Biological Hydrogen Production: Dark Fermentation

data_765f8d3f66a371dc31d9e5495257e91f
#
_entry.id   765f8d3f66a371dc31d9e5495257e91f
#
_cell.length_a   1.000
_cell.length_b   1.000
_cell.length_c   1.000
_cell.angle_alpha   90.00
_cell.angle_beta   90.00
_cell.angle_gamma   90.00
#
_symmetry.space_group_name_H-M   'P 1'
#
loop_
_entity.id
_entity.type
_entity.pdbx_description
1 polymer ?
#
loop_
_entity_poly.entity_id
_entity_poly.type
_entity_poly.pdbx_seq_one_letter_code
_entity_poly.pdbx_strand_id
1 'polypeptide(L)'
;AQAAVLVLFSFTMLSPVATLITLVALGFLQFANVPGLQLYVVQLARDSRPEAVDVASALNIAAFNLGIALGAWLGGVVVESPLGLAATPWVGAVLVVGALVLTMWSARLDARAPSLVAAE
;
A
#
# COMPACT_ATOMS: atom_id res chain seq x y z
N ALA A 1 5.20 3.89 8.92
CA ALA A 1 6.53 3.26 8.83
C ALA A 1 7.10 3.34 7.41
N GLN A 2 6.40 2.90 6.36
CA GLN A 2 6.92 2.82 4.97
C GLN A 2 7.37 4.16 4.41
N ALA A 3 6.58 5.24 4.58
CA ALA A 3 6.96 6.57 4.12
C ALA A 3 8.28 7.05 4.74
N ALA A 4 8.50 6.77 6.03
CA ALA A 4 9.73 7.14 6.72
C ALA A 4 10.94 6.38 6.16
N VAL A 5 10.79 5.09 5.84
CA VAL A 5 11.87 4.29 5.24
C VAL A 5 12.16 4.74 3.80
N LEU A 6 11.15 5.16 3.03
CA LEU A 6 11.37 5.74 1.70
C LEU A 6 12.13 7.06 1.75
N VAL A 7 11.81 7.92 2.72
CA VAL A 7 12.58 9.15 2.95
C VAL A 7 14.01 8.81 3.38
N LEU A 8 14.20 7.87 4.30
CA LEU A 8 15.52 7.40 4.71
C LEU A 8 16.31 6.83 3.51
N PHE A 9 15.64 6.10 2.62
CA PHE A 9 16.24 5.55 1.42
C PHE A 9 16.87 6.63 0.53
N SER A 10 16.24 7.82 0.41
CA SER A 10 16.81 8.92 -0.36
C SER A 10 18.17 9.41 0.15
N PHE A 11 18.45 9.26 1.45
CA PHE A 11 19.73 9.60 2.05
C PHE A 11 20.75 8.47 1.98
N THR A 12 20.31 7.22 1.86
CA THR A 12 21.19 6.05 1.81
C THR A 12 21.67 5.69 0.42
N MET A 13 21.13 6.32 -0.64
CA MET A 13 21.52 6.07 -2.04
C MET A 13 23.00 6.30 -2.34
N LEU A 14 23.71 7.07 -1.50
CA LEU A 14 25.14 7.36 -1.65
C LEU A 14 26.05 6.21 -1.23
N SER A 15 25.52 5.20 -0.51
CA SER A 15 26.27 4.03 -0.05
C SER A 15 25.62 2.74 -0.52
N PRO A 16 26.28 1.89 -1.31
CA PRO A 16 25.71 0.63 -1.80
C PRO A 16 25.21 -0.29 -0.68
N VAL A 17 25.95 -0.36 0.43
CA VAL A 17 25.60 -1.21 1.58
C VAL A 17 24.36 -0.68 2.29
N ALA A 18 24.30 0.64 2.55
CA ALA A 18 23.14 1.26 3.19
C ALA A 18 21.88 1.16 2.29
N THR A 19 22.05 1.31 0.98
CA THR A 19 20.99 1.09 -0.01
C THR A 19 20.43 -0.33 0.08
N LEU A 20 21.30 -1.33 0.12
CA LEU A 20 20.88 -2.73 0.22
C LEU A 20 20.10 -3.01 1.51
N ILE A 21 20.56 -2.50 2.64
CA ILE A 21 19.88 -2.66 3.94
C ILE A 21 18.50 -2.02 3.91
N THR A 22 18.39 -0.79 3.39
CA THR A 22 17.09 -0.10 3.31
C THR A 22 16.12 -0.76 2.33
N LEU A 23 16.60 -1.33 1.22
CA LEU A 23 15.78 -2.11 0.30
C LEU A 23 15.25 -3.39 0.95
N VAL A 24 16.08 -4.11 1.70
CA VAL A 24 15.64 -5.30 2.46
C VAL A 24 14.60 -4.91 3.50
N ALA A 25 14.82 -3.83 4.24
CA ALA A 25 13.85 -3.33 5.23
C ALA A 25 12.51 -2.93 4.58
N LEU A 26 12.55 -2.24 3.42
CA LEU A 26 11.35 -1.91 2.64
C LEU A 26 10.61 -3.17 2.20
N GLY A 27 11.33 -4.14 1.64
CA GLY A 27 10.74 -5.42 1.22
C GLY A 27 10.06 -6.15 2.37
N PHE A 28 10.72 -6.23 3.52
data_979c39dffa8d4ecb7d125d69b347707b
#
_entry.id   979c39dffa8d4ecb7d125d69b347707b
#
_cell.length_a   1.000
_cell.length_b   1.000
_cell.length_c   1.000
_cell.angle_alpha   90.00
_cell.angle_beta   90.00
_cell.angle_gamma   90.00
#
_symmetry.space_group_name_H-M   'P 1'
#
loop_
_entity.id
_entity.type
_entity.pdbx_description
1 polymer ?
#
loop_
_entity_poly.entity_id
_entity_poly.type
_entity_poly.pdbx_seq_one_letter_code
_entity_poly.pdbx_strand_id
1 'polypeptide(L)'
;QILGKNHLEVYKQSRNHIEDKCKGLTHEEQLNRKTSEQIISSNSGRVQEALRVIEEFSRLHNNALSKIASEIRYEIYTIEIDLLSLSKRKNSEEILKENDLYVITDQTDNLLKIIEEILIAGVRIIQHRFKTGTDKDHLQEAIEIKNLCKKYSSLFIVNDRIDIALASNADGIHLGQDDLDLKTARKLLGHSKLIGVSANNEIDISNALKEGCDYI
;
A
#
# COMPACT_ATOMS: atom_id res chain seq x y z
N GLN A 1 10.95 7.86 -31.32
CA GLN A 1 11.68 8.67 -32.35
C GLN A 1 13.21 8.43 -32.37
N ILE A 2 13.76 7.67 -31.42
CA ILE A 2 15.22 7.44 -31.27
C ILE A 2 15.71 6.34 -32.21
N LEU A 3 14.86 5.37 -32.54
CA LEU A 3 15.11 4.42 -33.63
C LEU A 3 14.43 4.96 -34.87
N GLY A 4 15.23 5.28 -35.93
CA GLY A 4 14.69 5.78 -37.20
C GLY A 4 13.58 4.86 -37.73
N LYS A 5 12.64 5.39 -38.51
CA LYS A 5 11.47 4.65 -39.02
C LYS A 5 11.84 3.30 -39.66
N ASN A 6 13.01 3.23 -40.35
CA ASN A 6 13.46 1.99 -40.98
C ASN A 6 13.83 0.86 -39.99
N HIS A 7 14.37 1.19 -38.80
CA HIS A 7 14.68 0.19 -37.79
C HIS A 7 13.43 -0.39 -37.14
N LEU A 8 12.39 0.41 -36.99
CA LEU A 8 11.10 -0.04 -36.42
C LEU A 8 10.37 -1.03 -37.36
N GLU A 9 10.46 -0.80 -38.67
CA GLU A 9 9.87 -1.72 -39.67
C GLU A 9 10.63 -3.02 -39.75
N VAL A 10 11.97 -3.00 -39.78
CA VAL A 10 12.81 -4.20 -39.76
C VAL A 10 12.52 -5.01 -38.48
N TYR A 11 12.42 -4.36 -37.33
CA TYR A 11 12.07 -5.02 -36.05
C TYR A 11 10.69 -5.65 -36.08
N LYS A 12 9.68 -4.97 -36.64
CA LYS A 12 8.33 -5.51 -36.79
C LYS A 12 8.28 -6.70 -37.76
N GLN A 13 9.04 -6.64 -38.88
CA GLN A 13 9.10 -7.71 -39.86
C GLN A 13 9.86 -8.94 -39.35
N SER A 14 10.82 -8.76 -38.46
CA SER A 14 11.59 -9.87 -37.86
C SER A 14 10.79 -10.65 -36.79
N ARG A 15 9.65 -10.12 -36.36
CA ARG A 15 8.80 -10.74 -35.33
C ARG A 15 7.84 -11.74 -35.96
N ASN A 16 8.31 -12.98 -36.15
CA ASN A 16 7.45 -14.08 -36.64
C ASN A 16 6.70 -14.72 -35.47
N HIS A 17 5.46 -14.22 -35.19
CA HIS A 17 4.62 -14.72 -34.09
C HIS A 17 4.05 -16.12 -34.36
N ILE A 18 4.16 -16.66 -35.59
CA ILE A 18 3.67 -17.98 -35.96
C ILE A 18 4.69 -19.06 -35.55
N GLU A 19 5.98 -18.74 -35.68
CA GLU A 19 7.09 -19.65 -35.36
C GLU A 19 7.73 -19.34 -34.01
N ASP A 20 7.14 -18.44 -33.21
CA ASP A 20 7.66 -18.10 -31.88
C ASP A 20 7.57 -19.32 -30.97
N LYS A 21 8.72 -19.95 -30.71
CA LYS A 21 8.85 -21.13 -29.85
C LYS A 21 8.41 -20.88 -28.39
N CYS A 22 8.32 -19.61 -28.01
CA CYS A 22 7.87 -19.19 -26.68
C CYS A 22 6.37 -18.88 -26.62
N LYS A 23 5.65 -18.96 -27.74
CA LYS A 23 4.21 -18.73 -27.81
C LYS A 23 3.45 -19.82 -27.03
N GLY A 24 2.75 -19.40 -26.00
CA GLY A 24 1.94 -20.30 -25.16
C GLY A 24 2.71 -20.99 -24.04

Over the past few decades, the global population and the demand for energy have been growing at an exponential rate. Fossil fuels are the major source of energy (about 80%) in modern society (Demirbas, 2007). On the basis of the current consumption rate, it is estimated that the present known reserves of fossil fuels will last from 41 to 700 years (Goldemberg and Johansson, 2004; Goldemberg, 2007). The limited life and the unfettered use of fossil fuels and concerns about energy security have had a negative impact on the environment because of the emission of greenhouse gases (CO2, CH4, and CO), which has resulted in global warming and environmental pollution (Koh and Ghazoul, 2008; Saratale et al., 2008). For these reasons, in the present century, signicant efforts are being made globally toward the development of technologies that generate clean, sustainable energy sources that can be a substitute for fossil fuels. One of these is biofuel (Gong et al., 1999; Ragauskas et al., 2006).